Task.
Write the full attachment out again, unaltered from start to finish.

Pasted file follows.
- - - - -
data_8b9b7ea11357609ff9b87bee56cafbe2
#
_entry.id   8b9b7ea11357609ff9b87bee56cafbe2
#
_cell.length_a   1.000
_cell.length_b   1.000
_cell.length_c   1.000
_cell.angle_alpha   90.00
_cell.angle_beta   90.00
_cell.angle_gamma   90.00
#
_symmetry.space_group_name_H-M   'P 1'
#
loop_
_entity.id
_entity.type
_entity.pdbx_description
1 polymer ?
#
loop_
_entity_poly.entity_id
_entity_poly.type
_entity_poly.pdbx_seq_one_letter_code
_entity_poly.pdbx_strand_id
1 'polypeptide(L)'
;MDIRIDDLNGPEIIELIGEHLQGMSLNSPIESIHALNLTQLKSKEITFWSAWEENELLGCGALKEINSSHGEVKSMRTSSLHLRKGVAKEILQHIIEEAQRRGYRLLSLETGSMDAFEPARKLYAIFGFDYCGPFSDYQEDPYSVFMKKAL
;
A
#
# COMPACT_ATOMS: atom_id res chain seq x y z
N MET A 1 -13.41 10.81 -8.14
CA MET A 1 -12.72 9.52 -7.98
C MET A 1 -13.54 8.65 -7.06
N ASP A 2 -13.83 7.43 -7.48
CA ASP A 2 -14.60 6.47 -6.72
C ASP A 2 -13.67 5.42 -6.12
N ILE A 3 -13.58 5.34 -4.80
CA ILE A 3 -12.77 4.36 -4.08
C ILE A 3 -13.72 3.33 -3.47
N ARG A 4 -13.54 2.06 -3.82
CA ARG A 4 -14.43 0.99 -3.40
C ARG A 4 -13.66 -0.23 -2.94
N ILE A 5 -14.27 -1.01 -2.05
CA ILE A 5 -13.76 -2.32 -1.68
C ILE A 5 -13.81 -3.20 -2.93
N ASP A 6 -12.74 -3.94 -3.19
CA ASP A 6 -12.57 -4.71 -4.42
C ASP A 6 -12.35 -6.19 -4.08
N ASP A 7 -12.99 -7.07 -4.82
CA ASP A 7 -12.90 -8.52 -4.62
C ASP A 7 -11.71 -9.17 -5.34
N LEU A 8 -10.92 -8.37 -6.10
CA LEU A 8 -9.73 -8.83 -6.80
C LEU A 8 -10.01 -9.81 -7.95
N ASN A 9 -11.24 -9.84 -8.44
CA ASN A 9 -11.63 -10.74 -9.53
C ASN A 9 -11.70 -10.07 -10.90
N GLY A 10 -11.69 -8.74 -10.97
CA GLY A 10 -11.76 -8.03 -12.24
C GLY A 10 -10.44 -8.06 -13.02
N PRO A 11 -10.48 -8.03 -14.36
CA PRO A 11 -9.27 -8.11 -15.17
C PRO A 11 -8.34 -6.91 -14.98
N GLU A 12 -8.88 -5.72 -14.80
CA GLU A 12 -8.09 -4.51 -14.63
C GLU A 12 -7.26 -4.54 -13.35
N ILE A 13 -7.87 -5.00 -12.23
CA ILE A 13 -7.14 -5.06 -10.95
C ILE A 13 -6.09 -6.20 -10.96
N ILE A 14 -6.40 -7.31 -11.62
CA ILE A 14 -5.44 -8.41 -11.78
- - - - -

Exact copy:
data_8b9b7ea11357609ff9b87bee56cafbe2
#
_entry.id   8b9b7ea11357609ff9b87bee56cafbe2
#
_cell.length_a   1.000
_cell.length_b   1.000
_cell.length_c   1.000
_cell.angle_alpha   90.00
_cell.angle_beta   90.00
_cell.angle_gamma   90.00
#
_symmetry.space_group_name_H-M   'P 1'
#
loop_
_entity.id
_entity.type
_entity.pdbx_description
1 polymer ?
#
loop_
_entity_poly.entity_id
_entity_poly.type
_entity_poly.pdbx_seq_one_letter_code
_entity_poly.pdbx_strand_id
1 'polypeptide(L)'
;MDIRIDDLNGPEIIELIGEHLQGMSLNSPIESIHALNLTQLKSKEITFWSAWEENELLGCGALKEINSSHGEVKSMRTSSLHLRKGVAKEILQHIIEEAQRRGYRLLSLETGSMDAFEPARKLYAIFGFDYCGPFSDYQEDPYSVFMKKAL
;
A
#
# COMPACT_ATOMS: atom_id res chain seq x y z
N MET A 1 -13.41 10.81 -8.14
CA MET A 1 -12.72 9.52 -7.98
C MET A 1 -13.54 8.65 -7.06
N ASP A 2 -13.83 7.43 -7.48
CA ASP A 2 -14.60 6.47 -6.72
C ASP A 2 -13.67 5.42 -6.12
N ILE A 3 -13.58 5.34 -4.80
CA ILE A 3 -12.77 4.36 -4.08
C ILE A 3 -13.72 3.33 -3.47
N ARG A 4 -13.54 2.06 -3.82
CA ARG A 4 -14.43 0.99 -3.40
C ARG A 4 -13.66 -0.23 -2.94
N ILE A 5 -14.27 -1.01 -2.05
CA ILE A 5 -13.76 -2.32 -1.68
C ILE A 5 -13.81 -3.20 -2.93
N ASP A 6 -12.74 -3.94 -3.19
CA ASP A 6 -12.57 -4.71 -4.42
C ASP A 6 -12.35 -6.19 -4.08
N ASP A 7 -12.99 -7.07 -4.82
CA ASP A 7 -12.90 -8.52 -4.62
C ASP A 7 -11.71 -9.17 -5.34
N LEU A 8 -10.92 -8.37 -6.10
CA LEU A 8 -9.73 -8.83 -6.80
C LEU A 8 -10.01 -9.81 -7.95
N ASN A 9 -11.24 -9.84 -8.44
CA ASN A 9 -11.63 -10.74 -9.53
C ASN A 9 -11.70 -10.07 -10.90
N GLY A 10 -11.69 -8.74 -10.97
CA GLY A 10 -11.76 -8.03 -12.24
C GLY A 10 -10.44 -8.06 -13.02
N PRO A 11 -10.48 -8.03 -14.36
CA PRO A 11 -9.27 -8.11 -15.17
C PRO A 11 -8.34 -6.91 -14.98
N GLU A 12 -8.88 -5.72 -14.80
CA GLU A 12 -8.09 -4.51 -14.63
C GLU A 12 -7.26 -4.54 -13.35
N ILE A 13 -7.87 -5.00 -12.23
CA ILE A 13 -7.14 -5.06 -10.95
C ILE A 13 -6.09 -6.20 -10.96
N ILE A 14 -6.40 -7.31 -11.62
CA ILE A 14 -5.44 -8.41 -11.78